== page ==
Here is a real example of how a parent understanding about thinking, feeling, knowing and sensing made a real difference to an unhappy child’s life.
The client of a colleague reported difficulty being a parent to his middle child. The child was clearly unhappy. The father was unhappy because he did not know what to do differently to make his child happy (a forlorn hope, anyway, since we cannot make anybody be anything).
He was fine with the other two children but, as a caring parent, recognised that his middle child felt excluded.
It is not much of an exaggeration to say that, when my colleague explained about psychological types, not only did “the penny drop”, but a whole piggybank of pennies dropped.
After talking for twenty minutes about how he and the other two children communicated, the client realised that he and two of his children were all “thinkers”, all highly rational, and they naturally communicated and played together spontaneously and with ease. But the middle child was a “feeler” and was crying out to be accepted as such.
The last thing the parent wanted was to make his child unhappy and so the task became how to change the way he communicated with the middle child whilst, of course, maintaining authenticity and naturalness.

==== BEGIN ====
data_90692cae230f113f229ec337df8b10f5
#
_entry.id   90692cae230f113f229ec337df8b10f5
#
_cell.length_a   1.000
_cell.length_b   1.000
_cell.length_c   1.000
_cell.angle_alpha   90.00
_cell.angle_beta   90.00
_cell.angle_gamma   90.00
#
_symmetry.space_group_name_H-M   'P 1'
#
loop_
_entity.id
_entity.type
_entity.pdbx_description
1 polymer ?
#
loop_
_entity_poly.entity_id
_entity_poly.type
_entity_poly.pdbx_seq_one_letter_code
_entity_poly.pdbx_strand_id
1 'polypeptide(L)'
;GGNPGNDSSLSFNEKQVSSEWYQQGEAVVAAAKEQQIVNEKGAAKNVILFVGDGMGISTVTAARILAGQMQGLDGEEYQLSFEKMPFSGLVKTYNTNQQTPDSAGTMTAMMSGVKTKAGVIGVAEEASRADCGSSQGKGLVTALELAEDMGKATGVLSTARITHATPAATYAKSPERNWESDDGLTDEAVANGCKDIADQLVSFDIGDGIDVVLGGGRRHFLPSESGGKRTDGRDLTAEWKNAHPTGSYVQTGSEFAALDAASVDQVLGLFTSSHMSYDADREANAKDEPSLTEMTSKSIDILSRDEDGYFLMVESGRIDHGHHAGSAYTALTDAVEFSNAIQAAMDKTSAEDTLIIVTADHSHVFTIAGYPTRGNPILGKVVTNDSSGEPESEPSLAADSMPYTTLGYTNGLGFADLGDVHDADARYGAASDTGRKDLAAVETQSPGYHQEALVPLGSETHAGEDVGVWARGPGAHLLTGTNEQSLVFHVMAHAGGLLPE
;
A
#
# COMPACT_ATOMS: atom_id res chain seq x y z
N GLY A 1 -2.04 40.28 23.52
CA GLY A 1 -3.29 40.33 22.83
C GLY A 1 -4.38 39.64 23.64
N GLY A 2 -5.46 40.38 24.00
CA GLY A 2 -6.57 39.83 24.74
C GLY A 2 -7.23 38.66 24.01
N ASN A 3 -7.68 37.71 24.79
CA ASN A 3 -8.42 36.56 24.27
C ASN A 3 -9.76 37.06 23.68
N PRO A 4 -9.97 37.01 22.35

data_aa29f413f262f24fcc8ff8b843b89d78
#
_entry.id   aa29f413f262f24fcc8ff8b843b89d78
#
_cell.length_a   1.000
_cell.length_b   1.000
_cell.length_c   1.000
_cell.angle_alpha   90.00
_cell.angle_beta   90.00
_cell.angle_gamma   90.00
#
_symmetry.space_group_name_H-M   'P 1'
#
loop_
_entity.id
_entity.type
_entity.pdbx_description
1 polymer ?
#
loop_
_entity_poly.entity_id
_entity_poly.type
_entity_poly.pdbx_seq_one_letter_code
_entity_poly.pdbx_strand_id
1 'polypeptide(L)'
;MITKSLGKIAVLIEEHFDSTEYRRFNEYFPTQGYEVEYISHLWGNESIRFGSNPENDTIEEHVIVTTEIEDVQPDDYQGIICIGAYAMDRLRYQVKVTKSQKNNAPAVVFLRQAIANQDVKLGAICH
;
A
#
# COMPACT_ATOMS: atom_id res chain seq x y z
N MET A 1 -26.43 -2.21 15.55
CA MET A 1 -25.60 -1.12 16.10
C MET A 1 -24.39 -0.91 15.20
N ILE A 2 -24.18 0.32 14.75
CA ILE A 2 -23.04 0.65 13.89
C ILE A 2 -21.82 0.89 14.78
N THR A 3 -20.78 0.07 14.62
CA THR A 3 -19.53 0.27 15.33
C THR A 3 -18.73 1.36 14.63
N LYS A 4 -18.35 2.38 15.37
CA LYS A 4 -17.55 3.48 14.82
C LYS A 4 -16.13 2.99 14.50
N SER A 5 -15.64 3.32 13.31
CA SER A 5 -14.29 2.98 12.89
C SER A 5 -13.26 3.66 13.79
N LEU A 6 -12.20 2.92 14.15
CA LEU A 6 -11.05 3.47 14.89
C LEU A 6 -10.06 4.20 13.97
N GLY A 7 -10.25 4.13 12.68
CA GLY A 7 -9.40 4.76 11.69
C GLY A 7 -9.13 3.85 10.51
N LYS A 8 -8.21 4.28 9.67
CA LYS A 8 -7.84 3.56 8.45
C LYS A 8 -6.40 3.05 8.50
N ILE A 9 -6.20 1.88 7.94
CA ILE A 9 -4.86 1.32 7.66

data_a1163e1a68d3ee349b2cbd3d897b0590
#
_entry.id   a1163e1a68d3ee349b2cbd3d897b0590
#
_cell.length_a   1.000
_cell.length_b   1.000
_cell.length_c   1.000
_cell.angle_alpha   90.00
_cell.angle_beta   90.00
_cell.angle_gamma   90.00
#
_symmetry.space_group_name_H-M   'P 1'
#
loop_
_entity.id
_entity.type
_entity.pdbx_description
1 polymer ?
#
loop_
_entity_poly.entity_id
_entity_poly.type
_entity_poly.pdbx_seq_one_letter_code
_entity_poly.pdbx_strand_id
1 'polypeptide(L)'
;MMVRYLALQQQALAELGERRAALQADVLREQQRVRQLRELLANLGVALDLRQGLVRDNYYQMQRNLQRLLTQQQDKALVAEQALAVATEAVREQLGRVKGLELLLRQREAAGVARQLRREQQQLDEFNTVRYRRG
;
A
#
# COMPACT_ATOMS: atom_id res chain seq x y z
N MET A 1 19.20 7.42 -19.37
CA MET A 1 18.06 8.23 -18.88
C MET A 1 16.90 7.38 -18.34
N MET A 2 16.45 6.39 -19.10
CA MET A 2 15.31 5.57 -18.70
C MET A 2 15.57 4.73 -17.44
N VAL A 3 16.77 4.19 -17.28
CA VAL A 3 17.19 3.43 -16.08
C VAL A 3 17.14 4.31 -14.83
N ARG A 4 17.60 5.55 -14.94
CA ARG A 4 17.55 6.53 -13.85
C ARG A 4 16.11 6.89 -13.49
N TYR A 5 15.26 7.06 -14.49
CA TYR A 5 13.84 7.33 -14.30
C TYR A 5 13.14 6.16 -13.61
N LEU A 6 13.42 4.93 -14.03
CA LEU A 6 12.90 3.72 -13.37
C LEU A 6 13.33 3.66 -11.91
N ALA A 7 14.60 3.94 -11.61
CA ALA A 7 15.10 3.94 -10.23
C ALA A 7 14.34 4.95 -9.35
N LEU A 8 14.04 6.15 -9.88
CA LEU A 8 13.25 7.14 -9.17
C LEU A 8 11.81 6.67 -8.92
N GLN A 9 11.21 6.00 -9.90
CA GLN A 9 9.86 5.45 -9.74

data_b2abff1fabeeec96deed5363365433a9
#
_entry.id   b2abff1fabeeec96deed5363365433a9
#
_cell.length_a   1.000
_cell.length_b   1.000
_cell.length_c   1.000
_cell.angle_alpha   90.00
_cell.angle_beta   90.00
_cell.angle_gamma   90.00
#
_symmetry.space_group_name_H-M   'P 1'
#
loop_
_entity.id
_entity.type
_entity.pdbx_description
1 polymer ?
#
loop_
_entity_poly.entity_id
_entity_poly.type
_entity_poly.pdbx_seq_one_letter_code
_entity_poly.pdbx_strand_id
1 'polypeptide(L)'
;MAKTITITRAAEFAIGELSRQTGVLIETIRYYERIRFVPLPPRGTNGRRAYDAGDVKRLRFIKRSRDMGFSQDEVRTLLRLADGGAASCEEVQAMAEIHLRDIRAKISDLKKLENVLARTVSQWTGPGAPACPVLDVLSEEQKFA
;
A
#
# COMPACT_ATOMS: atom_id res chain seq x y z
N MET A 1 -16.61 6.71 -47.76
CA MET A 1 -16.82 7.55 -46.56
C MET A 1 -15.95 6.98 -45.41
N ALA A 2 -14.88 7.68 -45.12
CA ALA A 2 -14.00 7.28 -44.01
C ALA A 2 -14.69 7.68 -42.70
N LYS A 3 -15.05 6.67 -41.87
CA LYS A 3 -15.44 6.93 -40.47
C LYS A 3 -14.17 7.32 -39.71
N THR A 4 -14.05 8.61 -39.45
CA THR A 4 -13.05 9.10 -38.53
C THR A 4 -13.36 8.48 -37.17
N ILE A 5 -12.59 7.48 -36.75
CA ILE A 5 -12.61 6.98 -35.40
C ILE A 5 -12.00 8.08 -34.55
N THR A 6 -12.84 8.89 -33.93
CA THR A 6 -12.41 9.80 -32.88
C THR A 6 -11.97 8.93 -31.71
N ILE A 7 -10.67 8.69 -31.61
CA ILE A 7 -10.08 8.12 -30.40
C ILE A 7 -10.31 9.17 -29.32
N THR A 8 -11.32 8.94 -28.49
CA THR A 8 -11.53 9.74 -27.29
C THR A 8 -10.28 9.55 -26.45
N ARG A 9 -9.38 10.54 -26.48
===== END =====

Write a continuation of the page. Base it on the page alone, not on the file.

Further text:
A lot of communication is in words, so that was addressed. Now, “How are you feeling?” is not a feeling question, it’s a thinking question. It’s designed to elicit data, information just as much as the question, “will that box go through that door?” is. But, once asked, the father could develop conversations which talked about both the child’s feelings and his.
“What do you feel like doing tomorrow?”, he might ask, as he tucked his child into bed.
And, there are tactile, kinaesthetic ways of communicating too and the father made sure he used those far more than he did with his other children.
Almost immediately that he started to make a real effort to relate to the child the way the child needed him to, their relationship was transformed.
I don’t know what happened subsequently. I suspect that, because the father had always been doing the best he could, the child was able to let go of their past life (no one is suggesting it was remotely abusive) and adapt happily to the “new” version of their father.
Incidentally, this is a story against the wellknown platitude, “do unto others as you would have them do unto you”. Clearly that was what the father had been doing and it was precisely the wrong thing to do. Let’s “do unto others as they need you to do unto them” instead.
> Thinker, feeler, knower sensor?
by Jeremy Marchant . last updated: 11 december 2014 . image: Free Images